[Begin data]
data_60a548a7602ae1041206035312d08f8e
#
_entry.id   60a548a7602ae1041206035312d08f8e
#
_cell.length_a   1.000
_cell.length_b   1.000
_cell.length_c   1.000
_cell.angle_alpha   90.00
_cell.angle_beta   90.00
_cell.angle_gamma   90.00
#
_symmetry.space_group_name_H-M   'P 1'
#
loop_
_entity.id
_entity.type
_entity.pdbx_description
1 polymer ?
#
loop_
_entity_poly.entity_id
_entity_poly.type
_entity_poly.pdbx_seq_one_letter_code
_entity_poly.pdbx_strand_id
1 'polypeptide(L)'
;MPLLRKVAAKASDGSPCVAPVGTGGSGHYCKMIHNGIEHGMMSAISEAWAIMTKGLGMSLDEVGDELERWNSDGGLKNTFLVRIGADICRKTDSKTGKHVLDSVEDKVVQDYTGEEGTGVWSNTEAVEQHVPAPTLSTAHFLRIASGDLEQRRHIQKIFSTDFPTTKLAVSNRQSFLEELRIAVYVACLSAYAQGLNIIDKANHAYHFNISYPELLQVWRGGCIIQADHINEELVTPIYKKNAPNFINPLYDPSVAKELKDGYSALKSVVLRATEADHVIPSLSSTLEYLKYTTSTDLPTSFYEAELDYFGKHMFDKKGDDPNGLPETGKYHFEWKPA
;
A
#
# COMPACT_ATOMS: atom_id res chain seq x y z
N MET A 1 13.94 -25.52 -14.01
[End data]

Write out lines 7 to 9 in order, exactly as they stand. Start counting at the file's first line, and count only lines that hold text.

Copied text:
_cell.length_c   1.000
_cell.angle_alpha   90.00
_cell.angle_beta   90.00